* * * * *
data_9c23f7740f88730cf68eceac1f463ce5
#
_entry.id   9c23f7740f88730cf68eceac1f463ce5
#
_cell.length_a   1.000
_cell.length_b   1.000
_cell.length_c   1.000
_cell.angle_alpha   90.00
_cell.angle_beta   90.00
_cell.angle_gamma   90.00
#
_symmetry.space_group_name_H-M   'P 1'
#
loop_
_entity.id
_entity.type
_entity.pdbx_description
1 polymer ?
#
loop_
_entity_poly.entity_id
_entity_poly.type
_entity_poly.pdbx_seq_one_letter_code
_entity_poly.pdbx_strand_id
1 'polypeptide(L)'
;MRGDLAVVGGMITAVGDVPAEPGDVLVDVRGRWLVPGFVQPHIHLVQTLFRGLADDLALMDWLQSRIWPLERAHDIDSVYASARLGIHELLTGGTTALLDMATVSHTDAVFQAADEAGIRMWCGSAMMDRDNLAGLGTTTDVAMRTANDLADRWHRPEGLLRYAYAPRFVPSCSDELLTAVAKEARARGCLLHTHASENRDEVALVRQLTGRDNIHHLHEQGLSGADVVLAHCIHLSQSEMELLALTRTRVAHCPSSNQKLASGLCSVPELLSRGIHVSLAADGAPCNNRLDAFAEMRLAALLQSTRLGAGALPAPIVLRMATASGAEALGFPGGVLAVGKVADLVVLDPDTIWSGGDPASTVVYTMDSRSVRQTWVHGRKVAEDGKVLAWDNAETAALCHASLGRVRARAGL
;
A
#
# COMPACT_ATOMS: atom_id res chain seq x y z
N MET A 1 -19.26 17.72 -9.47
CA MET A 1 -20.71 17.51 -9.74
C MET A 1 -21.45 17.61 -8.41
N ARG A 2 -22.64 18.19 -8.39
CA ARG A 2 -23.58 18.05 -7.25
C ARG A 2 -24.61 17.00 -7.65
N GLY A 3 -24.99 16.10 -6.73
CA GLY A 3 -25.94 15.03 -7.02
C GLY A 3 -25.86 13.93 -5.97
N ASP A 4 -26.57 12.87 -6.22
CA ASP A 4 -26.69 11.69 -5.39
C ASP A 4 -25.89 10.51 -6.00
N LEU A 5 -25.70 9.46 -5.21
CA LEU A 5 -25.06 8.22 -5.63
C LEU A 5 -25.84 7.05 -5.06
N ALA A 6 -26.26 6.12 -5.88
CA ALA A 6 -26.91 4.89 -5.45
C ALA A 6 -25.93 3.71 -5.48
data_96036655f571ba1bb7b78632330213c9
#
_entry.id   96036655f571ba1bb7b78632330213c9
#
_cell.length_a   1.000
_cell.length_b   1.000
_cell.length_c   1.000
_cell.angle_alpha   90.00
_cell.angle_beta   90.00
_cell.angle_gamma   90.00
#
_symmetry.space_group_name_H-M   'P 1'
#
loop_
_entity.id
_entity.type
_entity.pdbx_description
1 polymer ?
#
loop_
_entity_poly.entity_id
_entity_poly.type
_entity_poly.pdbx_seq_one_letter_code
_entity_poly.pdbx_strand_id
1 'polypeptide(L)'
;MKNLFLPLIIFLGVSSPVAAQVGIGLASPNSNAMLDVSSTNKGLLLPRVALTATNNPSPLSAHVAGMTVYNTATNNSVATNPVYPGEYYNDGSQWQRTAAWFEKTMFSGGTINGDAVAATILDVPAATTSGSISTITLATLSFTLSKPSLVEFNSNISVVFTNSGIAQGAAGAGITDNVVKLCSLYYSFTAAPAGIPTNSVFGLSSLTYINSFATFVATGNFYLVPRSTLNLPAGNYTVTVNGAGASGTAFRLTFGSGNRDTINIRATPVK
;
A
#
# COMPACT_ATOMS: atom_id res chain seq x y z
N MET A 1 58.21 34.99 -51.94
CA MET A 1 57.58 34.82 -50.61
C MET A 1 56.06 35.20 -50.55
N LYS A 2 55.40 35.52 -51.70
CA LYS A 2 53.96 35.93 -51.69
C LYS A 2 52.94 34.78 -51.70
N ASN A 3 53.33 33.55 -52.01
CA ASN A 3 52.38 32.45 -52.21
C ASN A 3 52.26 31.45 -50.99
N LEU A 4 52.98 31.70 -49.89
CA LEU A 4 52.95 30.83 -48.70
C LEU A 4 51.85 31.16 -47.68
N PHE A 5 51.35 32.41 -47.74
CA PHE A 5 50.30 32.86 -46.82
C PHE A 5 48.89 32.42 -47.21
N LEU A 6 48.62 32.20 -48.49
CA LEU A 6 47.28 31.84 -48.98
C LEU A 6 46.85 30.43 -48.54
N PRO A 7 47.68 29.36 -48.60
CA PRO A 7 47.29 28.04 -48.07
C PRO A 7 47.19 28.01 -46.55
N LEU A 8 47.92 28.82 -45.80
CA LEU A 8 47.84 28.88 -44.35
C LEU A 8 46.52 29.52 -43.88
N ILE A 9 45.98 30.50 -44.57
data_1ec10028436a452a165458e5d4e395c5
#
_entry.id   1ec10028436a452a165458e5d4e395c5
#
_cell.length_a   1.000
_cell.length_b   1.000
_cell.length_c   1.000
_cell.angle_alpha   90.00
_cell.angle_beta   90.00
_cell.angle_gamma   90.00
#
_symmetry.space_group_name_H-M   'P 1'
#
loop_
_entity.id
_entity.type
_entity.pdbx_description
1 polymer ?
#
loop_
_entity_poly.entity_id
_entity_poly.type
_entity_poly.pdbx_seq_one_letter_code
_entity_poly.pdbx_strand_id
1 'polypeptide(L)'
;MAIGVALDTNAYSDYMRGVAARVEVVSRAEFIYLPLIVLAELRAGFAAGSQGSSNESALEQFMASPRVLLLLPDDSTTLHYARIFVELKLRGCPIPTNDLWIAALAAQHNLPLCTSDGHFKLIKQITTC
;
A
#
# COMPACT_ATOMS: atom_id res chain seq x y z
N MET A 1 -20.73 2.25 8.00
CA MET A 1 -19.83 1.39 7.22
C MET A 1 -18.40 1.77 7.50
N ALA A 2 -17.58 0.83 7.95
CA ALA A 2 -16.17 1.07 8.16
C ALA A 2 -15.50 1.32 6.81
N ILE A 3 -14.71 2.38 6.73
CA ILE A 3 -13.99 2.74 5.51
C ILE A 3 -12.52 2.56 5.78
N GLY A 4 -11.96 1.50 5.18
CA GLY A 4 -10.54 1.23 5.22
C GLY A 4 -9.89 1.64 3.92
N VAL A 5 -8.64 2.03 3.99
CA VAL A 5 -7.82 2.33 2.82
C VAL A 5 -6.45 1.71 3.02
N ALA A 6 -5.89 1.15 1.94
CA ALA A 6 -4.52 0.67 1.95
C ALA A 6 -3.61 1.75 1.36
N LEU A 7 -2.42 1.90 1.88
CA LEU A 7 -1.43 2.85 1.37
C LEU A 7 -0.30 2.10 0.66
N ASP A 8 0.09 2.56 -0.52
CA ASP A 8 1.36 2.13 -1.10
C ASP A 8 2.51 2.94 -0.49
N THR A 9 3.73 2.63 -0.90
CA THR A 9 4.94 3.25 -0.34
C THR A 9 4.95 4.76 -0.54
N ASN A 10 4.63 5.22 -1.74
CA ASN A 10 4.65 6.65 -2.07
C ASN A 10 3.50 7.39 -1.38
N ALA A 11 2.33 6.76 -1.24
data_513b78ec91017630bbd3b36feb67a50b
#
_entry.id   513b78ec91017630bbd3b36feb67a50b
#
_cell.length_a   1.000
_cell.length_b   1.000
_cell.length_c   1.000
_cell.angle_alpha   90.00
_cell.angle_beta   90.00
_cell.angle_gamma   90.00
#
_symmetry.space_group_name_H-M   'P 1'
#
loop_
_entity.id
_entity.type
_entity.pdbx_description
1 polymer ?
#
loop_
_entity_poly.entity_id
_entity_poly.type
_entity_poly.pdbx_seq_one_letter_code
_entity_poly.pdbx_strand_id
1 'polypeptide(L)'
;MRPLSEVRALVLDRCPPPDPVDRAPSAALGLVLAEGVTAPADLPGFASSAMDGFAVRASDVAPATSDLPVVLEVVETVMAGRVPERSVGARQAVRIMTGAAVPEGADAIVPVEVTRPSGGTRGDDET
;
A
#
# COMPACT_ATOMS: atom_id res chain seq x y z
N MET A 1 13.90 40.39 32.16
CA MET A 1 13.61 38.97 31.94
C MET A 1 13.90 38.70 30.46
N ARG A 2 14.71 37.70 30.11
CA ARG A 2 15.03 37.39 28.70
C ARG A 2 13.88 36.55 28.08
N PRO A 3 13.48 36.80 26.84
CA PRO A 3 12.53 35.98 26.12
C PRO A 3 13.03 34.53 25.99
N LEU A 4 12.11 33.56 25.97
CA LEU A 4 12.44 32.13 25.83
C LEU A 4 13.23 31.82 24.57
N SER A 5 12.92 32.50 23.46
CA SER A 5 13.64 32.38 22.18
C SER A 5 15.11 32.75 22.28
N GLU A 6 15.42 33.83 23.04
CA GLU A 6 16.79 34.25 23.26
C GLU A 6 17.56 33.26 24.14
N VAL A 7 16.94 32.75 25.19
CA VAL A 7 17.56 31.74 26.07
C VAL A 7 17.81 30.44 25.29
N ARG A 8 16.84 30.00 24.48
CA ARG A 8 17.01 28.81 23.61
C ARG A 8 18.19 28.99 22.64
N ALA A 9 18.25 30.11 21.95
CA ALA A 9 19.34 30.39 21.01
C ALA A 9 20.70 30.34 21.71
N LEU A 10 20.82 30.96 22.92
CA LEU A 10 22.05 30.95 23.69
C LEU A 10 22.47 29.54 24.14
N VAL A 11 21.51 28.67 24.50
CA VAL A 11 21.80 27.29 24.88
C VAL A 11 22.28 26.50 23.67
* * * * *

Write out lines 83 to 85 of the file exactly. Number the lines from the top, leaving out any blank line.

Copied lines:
CA LYS A 2 53.96 35.93 -51.69
C LYS A 2 52.94 34.78 -51.70
N ASN A 3 53.33 33.55 -52.01